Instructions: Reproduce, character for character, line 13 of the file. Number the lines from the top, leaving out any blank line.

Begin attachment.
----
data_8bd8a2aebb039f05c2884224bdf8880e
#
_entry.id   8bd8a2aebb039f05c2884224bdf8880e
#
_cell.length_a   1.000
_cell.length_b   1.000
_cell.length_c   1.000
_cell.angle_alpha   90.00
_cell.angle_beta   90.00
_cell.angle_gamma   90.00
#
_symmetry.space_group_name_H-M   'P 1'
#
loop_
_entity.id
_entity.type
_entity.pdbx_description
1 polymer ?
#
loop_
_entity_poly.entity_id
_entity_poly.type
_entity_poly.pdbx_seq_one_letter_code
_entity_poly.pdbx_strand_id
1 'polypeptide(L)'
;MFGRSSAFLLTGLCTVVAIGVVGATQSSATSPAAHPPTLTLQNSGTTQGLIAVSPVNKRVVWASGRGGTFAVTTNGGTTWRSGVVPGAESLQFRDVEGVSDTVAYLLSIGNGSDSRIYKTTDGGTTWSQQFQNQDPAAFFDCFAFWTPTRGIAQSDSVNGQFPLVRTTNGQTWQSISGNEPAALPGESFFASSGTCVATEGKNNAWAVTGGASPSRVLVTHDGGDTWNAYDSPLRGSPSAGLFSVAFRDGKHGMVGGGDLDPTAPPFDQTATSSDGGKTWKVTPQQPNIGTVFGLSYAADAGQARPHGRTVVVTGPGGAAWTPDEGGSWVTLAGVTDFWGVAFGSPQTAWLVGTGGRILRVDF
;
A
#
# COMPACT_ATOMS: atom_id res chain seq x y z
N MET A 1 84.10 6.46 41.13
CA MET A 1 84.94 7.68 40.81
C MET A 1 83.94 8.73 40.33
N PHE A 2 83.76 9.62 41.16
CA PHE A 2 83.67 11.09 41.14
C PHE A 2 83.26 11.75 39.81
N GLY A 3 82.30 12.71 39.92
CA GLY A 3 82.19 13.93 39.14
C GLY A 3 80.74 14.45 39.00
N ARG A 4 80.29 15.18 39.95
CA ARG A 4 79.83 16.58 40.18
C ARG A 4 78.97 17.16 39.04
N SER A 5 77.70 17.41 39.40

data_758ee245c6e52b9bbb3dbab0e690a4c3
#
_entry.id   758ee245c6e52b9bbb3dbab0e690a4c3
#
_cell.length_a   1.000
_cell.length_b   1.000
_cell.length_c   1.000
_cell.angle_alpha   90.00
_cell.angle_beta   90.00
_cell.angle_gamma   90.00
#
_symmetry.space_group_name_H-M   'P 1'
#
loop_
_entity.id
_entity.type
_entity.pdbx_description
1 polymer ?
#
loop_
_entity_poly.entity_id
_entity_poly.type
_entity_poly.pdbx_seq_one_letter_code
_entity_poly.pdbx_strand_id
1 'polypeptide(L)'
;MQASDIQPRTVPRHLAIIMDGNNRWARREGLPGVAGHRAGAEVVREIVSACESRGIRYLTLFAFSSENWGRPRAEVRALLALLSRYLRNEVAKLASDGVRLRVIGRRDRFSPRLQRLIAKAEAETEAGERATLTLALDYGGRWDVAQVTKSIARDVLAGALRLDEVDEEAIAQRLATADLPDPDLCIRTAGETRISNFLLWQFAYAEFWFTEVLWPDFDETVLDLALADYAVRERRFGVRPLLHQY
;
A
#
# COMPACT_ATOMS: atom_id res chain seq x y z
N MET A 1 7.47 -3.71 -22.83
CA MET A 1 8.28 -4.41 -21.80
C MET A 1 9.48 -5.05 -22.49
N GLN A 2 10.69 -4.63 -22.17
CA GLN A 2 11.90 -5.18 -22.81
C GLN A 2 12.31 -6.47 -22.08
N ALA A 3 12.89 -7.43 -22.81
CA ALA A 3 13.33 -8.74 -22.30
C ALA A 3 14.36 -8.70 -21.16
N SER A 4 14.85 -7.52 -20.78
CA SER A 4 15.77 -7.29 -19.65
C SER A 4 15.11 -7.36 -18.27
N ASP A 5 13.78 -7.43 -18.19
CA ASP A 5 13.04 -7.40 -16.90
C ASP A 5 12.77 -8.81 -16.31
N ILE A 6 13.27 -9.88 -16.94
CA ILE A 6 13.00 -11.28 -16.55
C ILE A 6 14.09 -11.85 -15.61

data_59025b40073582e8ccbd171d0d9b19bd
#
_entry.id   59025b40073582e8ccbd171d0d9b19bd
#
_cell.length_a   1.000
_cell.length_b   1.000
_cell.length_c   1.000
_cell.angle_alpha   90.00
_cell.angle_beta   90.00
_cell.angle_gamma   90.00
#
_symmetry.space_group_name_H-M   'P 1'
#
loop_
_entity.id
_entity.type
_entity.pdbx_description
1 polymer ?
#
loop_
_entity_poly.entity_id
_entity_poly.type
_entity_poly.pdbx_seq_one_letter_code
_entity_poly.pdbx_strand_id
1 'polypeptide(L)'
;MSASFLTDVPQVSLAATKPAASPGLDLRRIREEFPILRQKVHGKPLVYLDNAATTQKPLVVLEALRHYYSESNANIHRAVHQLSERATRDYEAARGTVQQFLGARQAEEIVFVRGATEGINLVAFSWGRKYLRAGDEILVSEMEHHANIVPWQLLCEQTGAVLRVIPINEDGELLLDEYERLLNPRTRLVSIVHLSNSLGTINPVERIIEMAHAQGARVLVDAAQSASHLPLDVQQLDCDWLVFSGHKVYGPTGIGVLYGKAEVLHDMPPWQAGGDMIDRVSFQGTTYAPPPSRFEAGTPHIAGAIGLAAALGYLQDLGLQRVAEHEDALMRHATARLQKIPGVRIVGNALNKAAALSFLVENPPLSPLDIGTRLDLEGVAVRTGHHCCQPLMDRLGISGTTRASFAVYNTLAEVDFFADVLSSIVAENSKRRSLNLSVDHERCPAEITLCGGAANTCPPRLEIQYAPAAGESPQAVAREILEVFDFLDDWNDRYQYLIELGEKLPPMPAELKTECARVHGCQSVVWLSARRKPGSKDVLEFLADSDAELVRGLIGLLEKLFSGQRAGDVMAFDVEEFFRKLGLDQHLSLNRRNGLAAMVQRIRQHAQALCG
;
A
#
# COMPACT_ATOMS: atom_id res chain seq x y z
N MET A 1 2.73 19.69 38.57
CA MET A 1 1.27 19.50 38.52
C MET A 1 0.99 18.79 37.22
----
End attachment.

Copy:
#